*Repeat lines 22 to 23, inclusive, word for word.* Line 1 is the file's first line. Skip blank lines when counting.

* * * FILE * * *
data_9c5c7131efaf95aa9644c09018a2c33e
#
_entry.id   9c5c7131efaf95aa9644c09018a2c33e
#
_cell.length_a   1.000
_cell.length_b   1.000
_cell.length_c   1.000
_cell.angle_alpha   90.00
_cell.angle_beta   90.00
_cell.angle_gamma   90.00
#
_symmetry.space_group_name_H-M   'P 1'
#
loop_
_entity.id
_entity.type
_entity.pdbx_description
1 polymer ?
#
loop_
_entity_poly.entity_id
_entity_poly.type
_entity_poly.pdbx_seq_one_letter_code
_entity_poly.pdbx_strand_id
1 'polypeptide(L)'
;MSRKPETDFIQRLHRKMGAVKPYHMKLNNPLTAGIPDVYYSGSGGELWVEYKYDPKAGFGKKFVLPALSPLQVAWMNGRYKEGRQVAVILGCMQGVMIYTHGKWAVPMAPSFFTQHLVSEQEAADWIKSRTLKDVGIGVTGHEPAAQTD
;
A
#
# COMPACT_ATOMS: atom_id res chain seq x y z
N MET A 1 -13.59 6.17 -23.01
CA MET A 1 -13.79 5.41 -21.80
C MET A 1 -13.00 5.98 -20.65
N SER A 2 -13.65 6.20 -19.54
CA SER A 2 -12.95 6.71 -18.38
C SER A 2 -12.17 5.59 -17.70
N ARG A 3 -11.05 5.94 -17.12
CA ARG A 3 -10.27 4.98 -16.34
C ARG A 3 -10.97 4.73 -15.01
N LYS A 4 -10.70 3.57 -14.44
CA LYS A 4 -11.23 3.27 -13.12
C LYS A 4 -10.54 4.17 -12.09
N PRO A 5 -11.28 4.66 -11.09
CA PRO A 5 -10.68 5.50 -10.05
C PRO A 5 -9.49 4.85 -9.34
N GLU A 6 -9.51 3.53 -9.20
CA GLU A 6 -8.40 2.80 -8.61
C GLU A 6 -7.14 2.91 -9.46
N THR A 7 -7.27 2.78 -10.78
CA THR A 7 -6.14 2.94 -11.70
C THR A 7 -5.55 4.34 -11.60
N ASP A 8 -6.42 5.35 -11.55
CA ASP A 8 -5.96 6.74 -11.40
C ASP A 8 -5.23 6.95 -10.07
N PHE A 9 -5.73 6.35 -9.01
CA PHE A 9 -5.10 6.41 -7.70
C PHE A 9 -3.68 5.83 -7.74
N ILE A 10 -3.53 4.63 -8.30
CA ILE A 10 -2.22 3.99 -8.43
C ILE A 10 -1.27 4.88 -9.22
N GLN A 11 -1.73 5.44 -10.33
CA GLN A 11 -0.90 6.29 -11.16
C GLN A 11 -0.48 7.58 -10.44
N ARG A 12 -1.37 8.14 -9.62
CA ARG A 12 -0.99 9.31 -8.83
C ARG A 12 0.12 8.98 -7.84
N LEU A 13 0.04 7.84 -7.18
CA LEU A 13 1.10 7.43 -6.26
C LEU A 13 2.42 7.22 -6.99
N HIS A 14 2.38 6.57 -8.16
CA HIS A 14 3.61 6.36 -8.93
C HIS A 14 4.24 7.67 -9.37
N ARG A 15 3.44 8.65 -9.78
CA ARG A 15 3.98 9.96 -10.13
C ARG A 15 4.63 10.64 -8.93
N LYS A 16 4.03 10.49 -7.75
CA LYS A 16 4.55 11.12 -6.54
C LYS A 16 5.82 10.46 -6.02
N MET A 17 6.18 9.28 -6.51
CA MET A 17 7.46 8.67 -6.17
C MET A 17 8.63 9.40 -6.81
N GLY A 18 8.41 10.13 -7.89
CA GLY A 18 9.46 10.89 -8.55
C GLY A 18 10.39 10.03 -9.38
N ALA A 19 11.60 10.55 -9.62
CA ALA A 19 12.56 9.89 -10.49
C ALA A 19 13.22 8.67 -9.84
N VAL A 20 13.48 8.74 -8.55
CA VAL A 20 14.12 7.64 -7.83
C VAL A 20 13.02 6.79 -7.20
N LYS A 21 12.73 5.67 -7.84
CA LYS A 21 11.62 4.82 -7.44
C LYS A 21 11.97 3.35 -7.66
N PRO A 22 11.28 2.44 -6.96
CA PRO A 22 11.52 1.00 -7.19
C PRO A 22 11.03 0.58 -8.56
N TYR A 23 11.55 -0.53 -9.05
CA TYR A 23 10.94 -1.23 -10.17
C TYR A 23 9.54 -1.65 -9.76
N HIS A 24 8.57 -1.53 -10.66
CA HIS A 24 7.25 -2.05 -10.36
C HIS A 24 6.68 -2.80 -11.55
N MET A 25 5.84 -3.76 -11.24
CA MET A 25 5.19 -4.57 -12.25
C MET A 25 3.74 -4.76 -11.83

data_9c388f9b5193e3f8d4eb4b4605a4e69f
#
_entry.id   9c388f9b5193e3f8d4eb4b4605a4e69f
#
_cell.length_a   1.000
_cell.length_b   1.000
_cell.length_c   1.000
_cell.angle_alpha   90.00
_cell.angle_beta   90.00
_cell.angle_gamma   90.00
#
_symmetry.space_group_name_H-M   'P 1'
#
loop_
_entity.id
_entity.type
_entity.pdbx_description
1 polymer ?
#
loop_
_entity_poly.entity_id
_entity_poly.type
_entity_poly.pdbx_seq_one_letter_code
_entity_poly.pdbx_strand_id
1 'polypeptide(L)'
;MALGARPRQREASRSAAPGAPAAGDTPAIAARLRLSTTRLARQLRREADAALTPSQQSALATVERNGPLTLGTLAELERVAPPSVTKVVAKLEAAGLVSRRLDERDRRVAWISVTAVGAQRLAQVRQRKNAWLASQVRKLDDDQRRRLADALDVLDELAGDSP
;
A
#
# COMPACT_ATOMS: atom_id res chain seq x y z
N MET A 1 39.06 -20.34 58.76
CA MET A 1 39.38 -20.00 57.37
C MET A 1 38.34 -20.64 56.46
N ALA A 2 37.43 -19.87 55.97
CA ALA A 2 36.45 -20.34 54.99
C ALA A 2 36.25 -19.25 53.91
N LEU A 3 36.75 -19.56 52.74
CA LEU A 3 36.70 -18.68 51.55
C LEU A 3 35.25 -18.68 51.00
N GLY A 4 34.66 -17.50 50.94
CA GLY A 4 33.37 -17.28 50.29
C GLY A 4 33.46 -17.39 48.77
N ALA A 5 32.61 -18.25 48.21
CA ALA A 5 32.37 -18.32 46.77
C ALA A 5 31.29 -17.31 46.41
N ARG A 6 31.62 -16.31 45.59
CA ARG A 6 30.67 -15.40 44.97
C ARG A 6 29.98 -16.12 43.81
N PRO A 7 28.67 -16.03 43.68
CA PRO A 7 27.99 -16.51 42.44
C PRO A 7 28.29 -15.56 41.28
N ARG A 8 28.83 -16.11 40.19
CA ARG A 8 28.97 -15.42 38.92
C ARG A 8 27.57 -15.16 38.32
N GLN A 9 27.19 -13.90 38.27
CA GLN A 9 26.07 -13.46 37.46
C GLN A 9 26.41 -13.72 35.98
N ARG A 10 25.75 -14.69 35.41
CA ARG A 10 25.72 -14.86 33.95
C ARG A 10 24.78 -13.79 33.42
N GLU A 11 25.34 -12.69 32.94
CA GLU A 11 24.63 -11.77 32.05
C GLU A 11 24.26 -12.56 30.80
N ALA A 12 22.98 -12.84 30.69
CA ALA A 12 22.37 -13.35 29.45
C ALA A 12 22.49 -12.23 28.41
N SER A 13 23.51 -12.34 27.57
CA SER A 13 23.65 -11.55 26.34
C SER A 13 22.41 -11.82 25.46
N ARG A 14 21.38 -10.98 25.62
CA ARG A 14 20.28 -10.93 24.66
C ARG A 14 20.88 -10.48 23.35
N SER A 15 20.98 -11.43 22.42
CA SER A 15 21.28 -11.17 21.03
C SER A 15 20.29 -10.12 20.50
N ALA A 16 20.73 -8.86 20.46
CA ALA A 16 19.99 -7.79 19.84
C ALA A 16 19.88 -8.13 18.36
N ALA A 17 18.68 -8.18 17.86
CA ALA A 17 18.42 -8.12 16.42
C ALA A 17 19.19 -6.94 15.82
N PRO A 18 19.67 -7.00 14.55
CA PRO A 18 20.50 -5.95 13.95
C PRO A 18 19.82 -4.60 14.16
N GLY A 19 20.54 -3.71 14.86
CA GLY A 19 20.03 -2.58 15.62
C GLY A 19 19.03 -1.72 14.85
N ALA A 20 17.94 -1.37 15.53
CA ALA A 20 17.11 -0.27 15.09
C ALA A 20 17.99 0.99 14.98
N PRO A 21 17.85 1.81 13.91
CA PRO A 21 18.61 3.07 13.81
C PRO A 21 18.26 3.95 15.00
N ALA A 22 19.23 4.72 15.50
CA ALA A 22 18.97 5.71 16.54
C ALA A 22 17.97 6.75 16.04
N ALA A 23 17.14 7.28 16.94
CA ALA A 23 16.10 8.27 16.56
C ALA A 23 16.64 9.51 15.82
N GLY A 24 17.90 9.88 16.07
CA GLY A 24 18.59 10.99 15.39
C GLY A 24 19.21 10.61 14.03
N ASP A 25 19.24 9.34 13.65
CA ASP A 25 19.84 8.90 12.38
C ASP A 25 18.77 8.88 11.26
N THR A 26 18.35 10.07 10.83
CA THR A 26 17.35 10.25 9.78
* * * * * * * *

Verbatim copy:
_entity_poly.type
_entity_poly.pdbx_seq_one_letter_code